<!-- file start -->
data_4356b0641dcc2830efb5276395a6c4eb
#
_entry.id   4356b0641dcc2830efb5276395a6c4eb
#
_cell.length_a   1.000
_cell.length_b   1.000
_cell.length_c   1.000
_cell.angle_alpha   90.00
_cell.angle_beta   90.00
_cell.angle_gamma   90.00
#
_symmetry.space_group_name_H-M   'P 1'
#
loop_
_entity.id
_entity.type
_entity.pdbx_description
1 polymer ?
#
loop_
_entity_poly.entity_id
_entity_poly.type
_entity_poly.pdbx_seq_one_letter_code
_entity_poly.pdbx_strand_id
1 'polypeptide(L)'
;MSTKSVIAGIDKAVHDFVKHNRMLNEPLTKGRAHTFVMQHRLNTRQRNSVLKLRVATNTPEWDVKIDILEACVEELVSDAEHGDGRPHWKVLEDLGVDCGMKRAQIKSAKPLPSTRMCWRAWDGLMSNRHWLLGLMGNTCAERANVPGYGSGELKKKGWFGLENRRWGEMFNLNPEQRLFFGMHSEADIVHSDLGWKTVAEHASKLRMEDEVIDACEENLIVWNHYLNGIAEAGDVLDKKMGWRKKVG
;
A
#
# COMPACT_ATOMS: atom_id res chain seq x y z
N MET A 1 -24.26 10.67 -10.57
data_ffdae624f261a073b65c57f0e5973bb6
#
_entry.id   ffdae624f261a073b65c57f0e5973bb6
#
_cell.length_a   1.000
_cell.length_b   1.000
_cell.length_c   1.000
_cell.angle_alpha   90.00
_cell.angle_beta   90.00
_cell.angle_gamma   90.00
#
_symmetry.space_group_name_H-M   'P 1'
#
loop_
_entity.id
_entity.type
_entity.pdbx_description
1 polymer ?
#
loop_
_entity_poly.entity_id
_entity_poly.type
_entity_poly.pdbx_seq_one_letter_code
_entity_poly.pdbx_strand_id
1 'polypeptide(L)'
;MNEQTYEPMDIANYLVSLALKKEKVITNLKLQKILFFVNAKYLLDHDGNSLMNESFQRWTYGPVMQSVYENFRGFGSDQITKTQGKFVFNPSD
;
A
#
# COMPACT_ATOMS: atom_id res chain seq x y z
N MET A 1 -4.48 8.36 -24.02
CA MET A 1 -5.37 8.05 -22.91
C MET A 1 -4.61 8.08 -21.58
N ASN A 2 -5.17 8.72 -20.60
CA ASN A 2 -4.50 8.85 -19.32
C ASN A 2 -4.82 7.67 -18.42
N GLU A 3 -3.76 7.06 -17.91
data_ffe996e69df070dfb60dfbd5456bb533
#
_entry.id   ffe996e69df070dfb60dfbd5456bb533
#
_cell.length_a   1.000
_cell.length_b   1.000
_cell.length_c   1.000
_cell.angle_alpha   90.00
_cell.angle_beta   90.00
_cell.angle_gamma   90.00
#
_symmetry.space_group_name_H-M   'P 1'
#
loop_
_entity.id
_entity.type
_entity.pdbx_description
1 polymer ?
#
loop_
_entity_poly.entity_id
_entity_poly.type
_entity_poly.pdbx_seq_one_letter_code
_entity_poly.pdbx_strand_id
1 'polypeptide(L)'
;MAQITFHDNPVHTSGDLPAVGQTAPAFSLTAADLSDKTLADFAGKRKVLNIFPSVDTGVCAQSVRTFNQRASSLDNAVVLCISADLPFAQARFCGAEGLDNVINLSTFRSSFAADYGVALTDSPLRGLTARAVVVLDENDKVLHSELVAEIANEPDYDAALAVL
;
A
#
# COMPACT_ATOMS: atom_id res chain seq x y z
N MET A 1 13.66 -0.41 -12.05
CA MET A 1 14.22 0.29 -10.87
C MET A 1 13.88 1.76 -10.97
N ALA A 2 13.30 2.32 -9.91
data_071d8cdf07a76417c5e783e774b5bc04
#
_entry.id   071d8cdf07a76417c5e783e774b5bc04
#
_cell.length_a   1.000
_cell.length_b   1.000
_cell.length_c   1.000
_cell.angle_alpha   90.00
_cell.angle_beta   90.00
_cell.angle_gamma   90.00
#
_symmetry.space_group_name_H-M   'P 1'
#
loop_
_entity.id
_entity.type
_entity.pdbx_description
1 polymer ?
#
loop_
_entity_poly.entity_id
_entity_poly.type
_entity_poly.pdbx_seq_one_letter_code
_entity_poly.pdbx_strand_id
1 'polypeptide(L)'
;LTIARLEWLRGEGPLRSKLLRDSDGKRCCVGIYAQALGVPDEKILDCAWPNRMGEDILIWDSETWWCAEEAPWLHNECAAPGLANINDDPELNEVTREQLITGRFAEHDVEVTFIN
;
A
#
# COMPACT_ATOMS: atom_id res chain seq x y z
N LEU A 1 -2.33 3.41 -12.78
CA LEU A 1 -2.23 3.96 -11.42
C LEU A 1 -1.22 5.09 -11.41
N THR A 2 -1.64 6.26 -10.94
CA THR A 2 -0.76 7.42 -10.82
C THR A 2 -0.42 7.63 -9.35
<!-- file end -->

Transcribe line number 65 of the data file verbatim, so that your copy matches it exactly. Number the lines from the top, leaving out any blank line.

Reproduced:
N ASN A 2 -5.17 8.72 -20.60